The proposed sale complicates the ongoing issue of National League realignment in 1993. Vincent recently overrode the objections of the Chicago Cubs and used his “best interest of baseball” authority to order the Cubs and Cardinals to join the new Colorado Rockies in the National League West next year, with the Cincinnati Reds and Atlanta Braves moving to the East Division with the Miami-based Marlins.
The Cubs sued Vincent to block the mandated move and won a temporary restraining order in a Chicago federal court. Vincent has appealed, with a decision expected late this month. If the Cubs successfully block realignment, and the Giants move to Florida, three Eastern time zone teams--the Giants, Reds and Braves--would play in the National League West.
Stanton Cooke, the Cubs’ chairman, said Friday that the proposed sale does not alter the Cubs’ objection to realignment and their contention that Vincent exceeded his authority. He said the Cubs will let the situation “play itself out.”
National League Vice President Katy Feeney, who heads the league’s scheduling committee, said the possibility of moving the Florida-based Giants from the West Division to the East would probably require a new vote on realignment.
She said that none of the theoretical schedules her committee has formulated, pending a final decision on realignment, include the Giants playing in St. Petersburg, and “that throws a whole new issue” into a maze that is so time-consuming and complicated it may delay realignment itself.
Nothing, however, diminished Friday’s excitement in Florida.
“Everybody in Tampa Bay should feel like they’re running the bases on air today,” St. Petersburg City Manager Rick Dodge said at a news conference at the Suncoast Dome, which opened in March, 1990, and has been used as a wedge more than once.
The Chicago White Sox were on the verge of moving there before the state of Illinois provided funding for the new Comiskey Park. The National League considered it as an expansion site before settling on Miami and Denver. There was some belief that the Seattle Mariners would move there, but the club remained in Seattle when major league owners finally approved its sale to a group that included Japanese investors.
Said Jack Critchfield, chairman of Florida Progress, a group lobbying for a major league team in the Tampa Bay area: “I never felt confident we were going to get the Mariners for various reasons, but I feel awfully confident about this one.”
The Giants have played at cold and windy Candlestick Park since 1960. Lurie, who became majority owner in 1976, has said repeatedly in recent years that he does not consider it a major league facility. His quest for a publicly financed stadium has been defeated by voters four times--twice in San Francisco and twice in the San Jose area.
The latest rejection, by San Jose voters in June, prompted him to say he would never again face the emotional gantlet of another election and that, although he hoped to keep the team in San Francisco, he was receptive to any offers.
He has been supported in that by Vincent, who has repeatedly voiced his opposition to moving franchises--no major league club has moved since the Washington Senators became the Texas Rangers after the 1971 season--but who also said the Giants met his criteria for moving based on a substandard stadium and a lack of Bay Area interest as evidenced by the absence of support in the four elections.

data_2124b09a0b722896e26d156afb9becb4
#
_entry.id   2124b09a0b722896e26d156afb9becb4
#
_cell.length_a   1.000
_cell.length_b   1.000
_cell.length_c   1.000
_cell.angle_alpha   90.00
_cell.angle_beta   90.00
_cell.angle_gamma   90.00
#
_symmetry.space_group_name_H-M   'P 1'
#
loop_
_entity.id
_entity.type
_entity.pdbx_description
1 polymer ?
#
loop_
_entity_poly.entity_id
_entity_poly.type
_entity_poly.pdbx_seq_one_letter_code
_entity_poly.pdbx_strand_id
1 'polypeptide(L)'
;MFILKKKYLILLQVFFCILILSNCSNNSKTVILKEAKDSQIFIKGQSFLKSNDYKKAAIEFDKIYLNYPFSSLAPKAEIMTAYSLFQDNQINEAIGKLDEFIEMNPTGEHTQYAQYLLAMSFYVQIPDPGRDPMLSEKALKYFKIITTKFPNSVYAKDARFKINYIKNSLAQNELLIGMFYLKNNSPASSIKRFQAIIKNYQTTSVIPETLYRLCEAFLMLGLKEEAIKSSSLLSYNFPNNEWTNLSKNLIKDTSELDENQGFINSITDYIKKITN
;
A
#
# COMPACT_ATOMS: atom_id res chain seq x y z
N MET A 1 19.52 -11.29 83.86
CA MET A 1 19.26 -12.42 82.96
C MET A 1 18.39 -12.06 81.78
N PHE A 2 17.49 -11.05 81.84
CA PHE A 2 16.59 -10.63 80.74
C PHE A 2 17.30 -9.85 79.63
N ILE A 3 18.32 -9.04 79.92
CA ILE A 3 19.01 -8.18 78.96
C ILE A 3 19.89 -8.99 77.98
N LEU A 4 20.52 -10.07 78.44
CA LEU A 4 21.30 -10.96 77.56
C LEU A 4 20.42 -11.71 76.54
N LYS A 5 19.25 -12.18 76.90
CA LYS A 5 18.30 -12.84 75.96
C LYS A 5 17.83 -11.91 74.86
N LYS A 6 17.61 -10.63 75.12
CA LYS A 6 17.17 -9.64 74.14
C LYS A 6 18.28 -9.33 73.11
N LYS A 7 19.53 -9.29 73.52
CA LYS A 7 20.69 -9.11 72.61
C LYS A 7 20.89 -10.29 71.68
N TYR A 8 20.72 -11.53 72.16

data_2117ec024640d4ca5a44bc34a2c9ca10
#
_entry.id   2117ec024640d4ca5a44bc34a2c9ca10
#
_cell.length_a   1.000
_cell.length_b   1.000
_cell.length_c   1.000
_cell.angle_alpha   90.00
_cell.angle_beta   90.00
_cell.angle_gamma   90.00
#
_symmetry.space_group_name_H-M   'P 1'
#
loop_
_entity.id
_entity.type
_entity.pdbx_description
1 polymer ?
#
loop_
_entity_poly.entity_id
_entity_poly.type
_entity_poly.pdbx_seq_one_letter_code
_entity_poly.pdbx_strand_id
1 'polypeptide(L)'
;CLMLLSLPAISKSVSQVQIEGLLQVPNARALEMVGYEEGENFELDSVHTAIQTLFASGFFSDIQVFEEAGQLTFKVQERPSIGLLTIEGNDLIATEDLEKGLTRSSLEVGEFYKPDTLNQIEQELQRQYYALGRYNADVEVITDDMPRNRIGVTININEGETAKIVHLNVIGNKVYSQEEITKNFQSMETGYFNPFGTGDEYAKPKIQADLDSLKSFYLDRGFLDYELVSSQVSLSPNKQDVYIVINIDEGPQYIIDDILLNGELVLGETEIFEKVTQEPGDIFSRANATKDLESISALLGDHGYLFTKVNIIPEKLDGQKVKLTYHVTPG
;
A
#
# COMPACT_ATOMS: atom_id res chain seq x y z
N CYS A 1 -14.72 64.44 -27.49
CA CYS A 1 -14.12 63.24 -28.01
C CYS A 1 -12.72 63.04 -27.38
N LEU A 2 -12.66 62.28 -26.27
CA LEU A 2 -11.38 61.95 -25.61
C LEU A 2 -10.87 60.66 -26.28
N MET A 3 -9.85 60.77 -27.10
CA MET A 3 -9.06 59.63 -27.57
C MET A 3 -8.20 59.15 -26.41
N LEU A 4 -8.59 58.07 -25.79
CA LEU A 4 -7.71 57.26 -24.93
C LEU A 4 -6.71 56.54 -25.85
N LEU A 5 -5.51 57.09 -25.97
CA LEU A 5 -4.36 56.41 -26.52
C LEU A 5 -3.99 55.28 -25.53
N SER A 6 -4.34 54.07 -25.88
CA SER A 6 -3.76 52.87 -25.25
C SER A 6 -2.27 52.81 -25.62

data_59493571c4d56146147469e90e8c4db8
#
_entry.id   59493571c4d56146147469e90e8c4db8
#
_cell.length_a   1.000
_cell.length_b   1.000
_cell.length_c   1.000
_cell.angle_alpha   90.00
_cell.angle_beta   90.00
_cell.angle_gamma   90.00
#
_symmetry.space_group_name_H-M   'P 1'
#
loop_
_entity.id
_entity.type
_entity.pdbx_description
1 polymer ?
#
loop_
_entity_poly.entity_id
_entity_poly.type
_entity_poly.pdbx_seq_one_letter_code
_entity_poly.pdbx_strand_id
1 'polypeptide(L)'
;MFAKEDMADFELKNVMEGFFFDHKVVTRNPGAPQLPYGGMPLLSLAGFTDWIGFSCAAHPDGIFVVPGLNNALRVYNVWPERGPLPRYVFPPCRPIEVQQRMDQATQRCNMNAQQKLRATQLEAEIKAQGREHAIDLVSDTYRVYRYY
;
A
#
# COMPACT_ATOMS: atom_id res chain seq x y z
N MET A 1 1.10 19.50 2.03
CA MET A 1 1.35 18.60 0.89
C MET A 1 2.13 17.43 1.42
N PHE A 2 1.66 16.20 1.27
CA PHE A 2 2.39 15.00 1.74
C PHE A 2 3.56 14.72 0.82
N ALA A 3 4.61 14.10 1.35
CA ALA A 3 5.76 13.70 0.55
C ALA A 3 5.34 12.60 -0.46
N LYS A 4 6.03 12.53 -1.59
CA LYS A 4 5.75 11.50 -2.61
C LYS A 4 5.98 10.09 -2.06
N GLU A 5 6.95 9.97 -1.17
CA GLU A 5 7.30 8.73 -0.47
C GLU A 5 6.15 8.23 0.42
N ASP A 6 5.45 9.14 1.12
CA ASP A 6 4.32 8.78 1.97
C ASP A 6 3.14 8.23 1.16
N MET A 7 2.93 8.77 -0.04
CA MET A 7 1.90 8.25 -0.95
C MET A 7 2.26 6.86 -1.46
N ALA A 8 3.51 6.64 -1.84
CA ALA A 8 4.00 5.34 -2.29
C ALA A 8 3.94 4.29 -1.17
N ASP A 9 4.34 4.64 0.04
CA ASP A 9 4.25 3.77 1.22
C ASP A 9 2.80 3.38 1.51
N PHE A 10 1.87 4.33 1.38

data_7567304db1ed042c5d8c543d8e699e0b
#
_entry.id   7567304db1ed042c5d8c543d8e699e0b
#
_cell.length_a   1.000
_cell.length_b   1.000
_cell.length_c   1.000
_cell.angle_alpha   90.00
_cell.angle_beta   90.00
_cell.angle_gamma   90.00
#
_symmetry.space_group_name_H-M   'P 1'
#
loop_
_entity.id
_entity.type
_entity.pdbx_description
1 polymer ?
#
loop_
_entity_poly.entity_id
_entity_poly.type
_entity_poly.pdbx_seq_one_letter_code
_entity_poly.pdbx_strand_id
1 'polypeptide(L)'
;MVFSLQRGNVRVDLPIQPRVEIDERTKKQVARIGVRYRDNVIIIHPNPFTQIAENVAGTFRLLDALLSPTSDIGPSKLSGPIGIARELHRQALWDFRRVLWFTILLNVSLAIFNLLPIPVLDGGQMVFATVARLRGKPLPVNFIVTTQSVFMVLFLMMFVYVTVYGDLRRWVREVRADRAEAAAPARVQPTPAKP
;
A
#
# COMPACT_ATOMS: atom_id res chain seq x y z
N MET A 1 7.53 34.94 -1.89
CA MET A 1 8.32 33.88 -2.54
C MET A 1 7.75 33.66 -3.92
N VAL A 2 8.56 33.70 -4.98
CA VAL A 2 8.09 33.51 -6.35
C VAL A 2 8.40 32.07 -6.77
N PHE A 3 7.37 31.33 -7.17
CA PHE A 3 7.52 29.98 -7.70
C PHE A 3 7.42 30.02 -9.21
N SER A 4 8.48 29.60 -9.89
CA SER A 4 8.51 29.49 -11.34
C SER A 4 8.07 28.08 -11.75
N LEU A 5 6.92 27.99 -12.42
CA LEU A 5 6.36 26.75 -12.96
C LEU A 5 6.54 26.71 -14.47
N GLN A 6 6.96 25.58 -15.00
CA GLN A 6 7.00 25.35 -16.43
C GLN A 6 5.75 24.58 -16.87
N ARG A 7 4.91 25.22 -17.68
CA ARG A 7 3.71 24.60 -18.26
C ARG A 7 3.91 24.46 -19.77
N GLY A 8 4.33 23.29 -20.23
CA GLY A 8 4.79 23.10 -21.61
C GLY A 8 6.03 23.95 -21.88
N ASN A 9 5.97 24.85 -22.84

Lurie’s Candlestick lease runs through 1994, but he received the city’s permission to leave any time before that when the stadium issue went before San Francisco voters for a second time in 1989.
Lurie met with club employees at Candlestick on Friday and said, according to one, that he had no option but to sell to an out-of-state group because he had no proposals from the Bay Area.
San Francisco businessman H. Irving Grousbeck, who recently notified Lurie that he might be interested in buying the team but would need three or four weeks to decide, said Friday:
“I’m disappointed personally and for all Giants fans in the Bay Area.”
On the city’s fog-shrouded streets Friday, news of the team’s sale spread quickly. A banner headline in the afternoon newspaper said it all: “Giants: Bye-bye, baby,” it blared.
Many residents said they were not surprised by Lurie’s move, but most were dismayed that local leaders had been unable to find a way to keep the team.
“What a complete and total drag,” said Tom Alexander, a college student who goes to about 20 games a year. “It just amazes me that a city like this could let this happen.”
At the Giants Dugout, a downtown ticket and souvenir shop, business was brisk--but the mood was grim.
“I’m incredibly shocked,” said Jordi Honey, 14. Honey, like many fans, said he wasn’t sure who he would root for if the Giants left. But one thing was certain, he noted: it “definitely won’t be the Oakland A’s.”
Friday’s news came just days before a task force led by San Francisco Supervisor Angela Alioto was expected to unveil a plan to raise money for a new downtown stadium for the Giants.
Alioto said she would press forward with the effort despite Friday’s developments.
“I’ve been working on this for eight months . . . to make Bob (Lurie) happy,” she said. “I’ve been coming up with $130 million to build a ballpark, not buy a team.”
Times staff writers Jenifer Warren and Jonathan Weber in San Francisco contributed to this story.